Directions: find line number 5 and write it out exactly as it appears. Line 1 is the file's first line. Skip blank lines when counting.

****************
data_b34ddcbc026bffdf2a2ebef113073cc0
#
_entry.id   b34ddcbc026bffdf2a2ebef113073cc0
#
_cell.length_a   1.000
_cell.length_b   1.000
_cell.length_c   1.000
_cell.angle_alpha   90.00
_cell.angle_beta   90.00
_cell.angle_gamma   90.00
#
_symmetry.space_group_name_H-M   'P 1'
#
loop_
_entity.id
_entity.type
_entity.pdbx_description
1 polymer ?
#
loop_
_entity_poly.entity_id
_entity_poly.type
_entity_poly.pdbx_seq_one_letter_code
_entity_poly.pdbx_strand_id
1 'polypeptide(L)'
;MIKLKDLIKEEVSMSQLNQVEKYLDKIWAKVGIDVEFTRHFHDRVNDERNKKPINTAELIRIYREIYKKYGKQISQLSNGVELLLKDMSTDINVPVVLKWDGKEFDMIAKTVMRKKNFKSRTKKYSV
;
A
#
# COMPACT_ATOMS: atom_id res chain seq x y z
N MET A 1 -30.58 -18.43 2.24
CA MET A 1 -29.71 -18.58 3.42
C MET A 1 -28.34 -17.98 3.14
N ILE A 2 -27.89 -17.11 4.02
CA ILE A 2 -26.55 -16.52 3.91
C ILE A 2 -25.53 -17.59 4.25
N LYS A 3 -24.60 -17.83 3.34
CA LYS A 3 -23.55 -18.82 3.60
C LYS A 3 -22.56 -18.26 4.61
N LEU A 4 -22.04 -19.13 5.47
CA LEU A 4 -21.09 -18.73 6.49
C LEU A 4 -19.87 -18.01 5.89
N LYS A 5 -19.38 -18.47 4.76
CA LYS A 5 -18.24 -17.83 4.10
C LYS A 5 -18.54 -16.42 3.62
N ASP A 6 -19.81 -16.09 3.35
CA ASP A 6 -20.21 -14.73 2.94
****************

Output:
_cell.length_a   1.000